Ford Executive Cars
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Ford of Britain's "E" era started in January 1965 with the announcement of the Executive Zodiac and lasted until the demise of the MkIII Cortina 2000E a dozen years later. Stemming from Ford's discovery of the "executive", a new class of customer visualised as "a successful young married businessman seeking a four-seater sporting saloon with more comfort and status than is normal for this class of car", the Executive models succeeded brilliantly and fulfilled the need for those wanting "the best car in the range". This guide details the Executive Zodiac, Corsair, 2000E, Cortina 1600E, Capri 3000E, Escort 1300E and Cortina 2000E, status symbols in their day they remain some of the most luxurious and stylish cars ever produced by Ford.
Mk1 Escort 1300E
The Mk 1 Escort range was built between 1967 and 1974 and offered everything from a basic 1100 two-door saloon up to a two-litre fully-fledged rally car. The 1300E version arrived towards the end of MkI Escort production, being introduced in March 1973. It was originally produced at Aveley before the model went "mainstream". The 1300E boasted full instrumentation including rev counter, oil pressure gauge, battery condition indicator and odometer. Standard features included deep-pile carpeting, "walnut" wood trim and halogen auxiliary driving lamps. Sharing its engine with the Escort GT, maximum power was 75bhp @ 6000rpm, translating to a top speed of around 100mph and 0-60mph in 13 seconds. Only 11,000 Es were built in 1973 and 1974, making it one of the rarest Ford Executive models.
The luxurious Zodiac Executive first appeared in October 1966 and headed the Mk4 range with a remarkably comprehensive standard specification. Power steering was standard as was the steel-panel sliding sunroof. No-cost options were cloth upholstery in place of the standard hide (or vinyl), metallic paint, and the manual gearbox plus overdrive rather than the standard automatic transmission. Test by the motoring press early in 1967, the V6 Executive was found to be "a genuine 100mph car" and despite a laden weight of 31 ½ CWT, accelerated from rest to 60mph in just 13.1 seconds. A fine car, the Zodiac Executive laid down the foundation of the "all in" theme and later models in the Ford range were given the executive treatment with a great deal of success. Metallic colours included Silver Fox, Fern Green, Sapphire Blue, Evergreen, Glacier Blue, Pacific Blue, and Tawny.
The Ford Corsair started life in 1964 and slotted into the Ford range between the established Cortina and Zephyr models. Using many parts common to the Cortina, the early Consul Corsairs as they were known, used the 1500cc Cortina engine. Later in 1965 Ford switched to 1700cc and 2-litre V4 units. The 2000E began life in 1967 and reflected Ford policy to have an "executive" model in all its ranges. The 2000E was "de-chromed" compared with standard Corsairs and featured a vinyl roof.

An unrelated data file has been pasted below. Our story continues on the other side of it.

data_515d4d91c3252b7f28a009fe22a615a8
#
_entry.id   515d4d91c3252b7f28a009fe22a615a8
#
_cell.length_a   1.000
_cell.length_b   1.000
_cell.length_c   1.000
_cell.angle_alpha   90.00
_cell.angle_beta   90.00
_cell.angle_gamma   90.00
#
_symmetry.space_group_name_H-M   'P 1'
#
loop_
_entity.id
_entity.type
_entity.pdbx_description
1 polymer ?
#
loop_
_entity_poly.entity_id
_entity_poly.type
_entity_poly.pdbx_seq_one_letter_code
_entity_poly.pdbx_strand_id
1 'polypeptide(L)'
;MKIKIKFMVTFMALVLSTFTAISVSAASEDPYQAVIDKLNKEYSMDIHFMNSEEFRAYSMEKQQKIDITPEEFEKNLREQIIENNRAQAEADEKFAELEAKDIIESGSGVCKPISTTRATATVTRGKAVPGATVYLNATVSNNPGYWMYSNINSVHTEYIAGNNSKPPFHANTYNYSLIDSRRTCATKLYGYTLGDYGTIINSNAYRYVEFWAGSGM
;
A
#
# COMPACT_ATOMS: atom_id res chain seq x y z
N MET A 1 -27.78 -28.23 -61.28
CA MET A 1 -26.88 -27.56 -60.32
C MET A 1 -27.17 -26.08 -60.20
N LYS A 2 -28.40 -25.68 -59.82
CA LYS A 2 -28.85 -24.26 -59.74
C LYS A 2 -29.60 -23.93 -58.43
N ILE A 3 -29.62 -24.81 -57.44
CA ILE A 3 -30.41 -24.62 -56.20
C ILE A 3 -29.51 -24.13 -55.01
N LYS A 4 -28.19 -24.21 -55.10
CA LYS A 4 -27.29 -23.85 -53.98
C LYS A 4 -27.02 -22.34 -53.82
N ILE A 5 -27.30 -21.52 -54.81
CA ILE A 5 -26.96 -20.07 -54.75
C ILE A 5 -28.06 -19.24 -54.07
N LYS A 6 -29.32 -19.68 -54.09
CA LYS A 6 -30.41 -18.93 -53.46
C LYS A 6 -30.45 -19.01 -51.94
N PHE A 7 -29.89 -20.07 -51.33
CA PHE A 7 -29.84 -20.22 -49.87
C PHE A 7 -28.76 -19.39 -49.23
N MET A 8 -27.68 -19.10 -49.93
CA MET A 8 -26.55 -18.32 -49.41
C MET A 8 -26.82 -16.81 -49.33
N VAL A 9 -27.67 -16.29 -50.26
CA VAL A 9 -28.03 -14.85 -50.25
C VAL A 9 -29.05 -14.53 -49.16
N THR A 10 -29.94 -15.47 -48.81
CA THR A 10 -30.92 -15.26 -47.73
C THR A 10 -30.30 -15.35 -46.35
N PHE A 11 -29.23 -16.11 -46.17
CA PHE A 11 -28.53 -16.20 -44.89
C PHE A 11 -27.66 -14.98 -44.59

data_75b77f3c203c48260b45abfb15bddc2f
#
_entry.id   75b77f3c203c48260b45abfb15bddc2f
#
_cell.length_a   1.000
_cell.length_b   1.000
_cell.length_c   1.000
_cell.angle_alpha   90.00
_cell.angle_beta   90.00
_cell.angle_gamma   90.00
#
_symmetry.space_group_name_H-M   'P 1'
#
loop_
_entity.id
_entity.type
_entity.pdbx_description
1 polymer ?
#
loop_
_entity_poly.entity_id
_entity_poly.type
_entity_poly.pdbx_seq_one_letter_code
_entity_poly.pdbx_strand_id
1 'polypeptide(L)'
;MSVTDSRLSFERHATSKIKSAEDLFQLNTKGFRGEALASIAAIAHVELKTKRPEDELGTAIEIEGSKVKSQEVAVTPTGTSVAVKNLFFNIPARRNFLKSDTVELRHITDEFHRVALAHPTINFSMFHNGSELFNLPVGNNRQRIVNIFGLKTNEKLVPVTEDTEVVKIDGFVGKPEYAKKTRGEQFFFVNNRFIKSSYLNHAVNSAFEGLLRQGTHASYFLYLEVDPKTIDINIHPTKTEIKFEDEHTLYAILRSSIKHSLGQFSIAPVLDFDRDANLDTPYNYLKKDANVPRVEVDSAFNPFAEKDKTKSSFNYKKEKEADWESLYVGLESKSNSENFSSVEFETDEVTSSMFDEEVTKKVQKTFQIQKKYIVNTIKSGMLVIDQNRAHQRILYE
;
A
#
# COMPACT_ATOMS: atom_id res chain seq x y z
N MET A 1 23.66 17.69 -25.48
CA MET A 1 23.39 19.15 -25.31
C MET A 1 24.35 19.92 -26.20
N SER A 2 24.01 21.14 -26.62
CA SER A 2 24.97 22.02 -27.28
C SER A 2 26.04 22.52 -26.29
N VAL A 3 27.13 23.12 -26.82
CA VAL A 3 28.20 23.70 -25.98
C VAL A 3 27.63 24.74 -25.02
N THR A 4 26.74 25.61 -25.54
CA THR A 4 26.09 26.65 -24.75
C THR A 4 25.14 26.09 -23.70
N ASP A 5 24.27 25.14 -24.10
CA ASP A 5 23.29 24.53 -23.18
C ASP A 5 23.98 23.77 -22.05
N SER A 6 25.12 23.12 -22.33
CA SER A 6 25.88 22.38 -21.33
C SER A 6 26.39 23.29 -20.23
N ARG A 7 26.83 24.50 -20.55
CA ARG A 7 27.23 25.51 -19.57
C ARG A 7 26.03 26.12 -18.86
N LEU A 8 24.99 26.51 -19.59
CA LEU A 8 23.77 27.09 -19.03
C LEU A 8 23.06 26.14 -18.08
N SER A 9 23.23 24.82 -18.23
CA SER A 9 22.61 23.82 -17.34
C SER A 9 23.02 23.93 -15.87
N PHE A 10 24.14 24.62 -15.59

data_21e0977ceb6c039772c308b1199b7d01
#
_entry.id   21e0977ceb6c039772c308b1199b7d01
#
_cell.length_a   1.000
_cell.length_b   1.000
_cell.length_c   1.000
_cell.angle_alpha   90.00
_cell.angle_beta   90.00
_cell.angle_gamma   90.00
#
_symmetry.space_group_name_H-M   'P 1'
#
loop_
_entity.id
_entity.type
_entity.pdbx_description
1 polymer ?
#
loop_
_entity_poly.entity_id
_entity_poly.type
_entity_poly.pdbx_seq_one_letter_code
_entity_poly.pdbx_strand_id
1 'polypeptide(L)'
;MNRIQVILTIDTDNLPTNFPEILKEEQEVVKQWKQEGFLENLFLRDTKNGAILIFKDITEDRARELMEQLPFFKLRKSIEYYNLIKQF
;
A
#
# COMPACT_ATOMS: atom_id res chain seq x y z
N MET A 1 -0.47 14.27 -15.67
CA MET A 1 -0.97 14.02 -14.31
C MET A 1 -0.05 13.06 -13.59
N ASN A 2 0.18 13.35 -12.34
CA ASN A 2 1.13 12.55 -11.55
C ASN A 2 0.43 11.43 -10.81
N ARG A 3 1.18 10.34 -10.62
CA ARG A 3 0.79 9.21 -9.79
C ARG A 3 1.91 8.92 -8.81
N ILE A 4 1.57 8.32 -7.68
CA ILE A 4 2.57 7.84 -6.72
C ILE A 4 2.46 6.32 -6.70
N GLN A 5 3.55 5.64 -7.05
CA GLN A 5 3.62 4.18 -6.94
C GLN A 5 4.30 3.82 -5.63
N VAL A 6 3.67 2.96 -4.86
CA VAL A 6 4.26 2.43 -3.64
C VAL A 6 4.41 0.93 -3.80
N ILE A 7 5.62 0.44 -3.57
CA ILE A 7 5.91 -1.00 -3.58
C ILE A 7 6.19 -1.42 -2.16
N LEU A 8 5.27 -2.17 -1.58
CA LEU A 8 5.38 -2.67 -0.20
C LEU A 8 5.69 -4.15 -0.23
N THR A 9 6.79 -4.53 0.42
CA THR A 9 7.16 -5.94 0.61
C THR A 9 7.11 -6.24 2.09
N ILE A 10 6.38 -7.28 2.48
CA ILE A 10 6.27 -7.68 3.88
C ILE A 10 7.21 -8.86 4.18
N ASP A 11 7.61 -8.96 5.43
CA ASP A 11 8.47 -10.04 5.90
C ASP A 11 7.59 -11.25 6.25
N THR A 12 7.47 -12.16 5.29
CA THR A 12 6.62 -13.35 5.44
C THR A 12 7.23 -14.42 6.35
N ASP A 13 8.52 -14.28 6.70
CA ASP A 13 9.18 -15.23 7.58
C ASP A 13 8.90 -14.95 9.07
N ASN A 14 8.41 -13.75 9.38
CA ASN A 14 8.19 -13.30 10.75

It was March 1970 when the E for Executive marketing suffix was applied to the Capri to produce a £1,541 3000E flagship. Replacing the 3000GT at the top of the range, the 3000E carried all the usual X, L, R options and added some extra touches such as a vinyl roof, pushbutton Ford branded radio, electric rear screen, opening rear quarter windows and very welcome cloth inserts for the seats. Fitted with the "Essex" coded ex-Zodiac V6 engine, the early 3000Es provided a performance little better than that of the 2-litre V4 models, although from October 1971 the 3000E and 3000GT were fitted with an improved engine and were now capable of 122mph and a 0-60mph in just 8.4 seconds. At the time Ford described them as the "fastest production line cars ever to marketed by Ford of Britain".
Following the success of the Corsair 2000E, the Cortina 1600E joined the Executive range in October 1967. Created to fit between the GT and Lotus in the Cortina range, the 1600E succeeded brilliantly with over 58,000 examples being built in its three-year production life. The package was excellent, there was the usual "E" refinements inside the car such as wooden facia and plush seats and on the outside, sporty Rostyle wheels, driving lamps and neat black rear panel. The near-to-the-ground stance made the model both distinctive and desirable. Performance was good, using an updated version of the "Kent" cross-flow with a capacity of 1599cc and producing 88bhp, the top speed of the 1600E was around 98mph with 0-60mph acceleration in around 12 seconds. Price when new in 1967, £982. All home market 1600Es were four-door but a few two-door cars were built for export only.
October 1970 saw the introduction of Ford's new range of Cortinas. The new Cortinas replaced the MkII and incorporated new "Coke bottle" styling, so named because of the distinctive high rear waistline curve. The Cortina MkIII quickly became one of the most significant family models of the 1970s. Produced in a total of 35 basic variants, the top of the tree, and the replacement for the much loved 1600E Mk2 Cortina was the 2000E. It featured twin-choke Weber carburation and many luxury fittings associated with the "E" such as wooden facia and door cappings, deep pile carpeting, which carried on up the door base and luxury velour seating. The 2000E was also available as an Estate version, which made for an extremely practical luxury car.